A wagonload of steel from Germany arrives in Srem in December 2009. The Czempin – Srem line is operated by SKPL and is in the process of being taken over by Srem municipality. Further takeovers of branchlines by local authorities are unlikely to receive the support of rail minister, Juliusz Engelhardt. Photo Jacek Stawinski, SKPL.
Hopped onto a Tanie Linie Kolejowe (PKP Intercity’s ‘cheap’ brand) train to Warsaw to take part in a conference about the future of Polish rail and in particular Przewozy Rejonalne Poland’s second train operator owned by the 16 provincial governments. Other panel members included Juliusz Engelhardt, the Undersecretary of State responsible for railways at the Ministry of Infrastructure, and Janusz Piechocinski, the Vice-chairman of the Sejm Infrastructure Committee.
In the short slot allocated to me I pointed out that the privatisation of BR did not bring about many of the benefits that it was supposed to. Because it was carried out by breaking BR up into over 100 separate companies, it actually increased the cost to the taxpayer of maintaining the railways by a factor of three – and still the UK has the most expensive fares in Europe.
Janusz Piechocinski leaves early, but I get a shot at asking the Minister Engelhardt a question. Given the reappraisal of wagonload freight traffic recently evidenced by the creation of the Xrail Alliance. Would the Minister agree that it would be rather strange for a freight to carry right across Europe by rail only to have to complete its last leg in Poland by road? A number of local authorities have taken over their local branchlines in order to keep them operational in the manner of the shortline railroads of the USA. However, during the transition period – before a local authority has been granted the freehold of the railway land and only possess an operating licence, it would appear that Polish law prevents the local authority from applying for EU funds or investing its own monies in the railway. Would the Minister talk to his colleagues in the relevant Ministries in an attempt to resolve this situation.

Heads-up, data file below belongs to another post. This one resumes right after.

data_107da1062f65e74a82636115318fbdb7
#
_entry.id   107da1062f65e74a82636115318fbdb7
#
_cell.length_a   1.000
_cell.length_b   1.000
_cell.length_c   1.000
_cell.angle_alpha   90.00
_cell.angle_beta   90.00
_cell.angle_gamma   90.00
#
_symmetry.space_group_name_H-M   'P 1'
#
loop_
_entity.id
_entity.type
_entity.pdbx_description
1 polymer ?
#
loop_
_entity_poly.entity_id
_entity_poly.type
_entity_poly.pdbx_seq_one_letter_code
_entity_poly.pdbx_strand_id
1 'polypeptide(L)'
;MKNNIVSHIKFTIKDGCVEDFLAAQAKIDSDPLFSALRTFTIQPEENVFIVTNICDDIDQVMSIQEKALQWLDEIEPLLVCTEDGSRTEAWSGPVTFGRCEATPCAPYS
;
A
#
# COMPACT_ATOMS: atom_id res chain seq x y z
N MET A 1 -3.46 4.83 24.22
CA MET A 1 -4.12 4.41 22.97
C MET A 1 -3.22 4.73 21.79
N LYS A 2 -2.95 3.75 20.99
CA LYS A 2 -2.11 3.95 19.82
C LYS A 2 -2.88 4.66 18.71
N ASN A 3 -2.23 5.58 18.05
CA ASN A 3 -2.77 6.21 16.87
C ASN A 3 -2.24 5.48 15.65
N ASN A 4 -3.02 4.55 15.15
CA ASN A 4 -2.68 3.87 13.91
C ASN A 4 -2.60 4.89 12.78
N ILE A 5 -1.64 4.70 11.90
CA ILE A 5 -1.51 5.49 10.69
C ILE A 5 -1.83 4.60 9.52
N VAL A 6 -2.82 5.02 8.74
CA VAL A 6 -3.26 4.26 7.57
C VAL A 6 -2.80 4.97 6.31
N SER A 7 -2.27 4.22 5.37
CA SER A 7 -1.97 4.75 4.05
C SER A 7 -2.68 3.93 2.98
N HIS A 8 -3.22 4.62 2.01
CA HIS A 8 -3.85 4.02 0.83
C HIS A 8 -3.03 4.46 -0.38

Mr Engelhardt replies that, it is a mistake to think that PKP or the Ministry don’t want to hand over disused branchlines. Rather it is the case that a number of local authorities have announced that they want to take over their local branchlines, because local government elections are looming. They are very naive and have no idea at all of the burden of legal and regulatory obligations which they would acquire if they take over the railway.
He has avoided answering my question and I lob in a supplementary. I apologise for my poor Polish, no criticism of the Minister, the Ministry or PKP was intended. My question was about those lines that had already been transferred by PKP SA to local authorities, but where – because property transfer formalities were not complete – the local authorities felt that they were precluded from making any investment in the railway infrastructure. The Minister gives a similar answer to the one he gave before, pouring scorn on the efforts of local authorities to take over their branchlines. His answer does not bode well for Poland’s shortline promoters including my Polish narrow gauge friends and local authority bosses like Jozef Zajkowski struggling to take over the Lapy – Ostroleka railway line from PKP.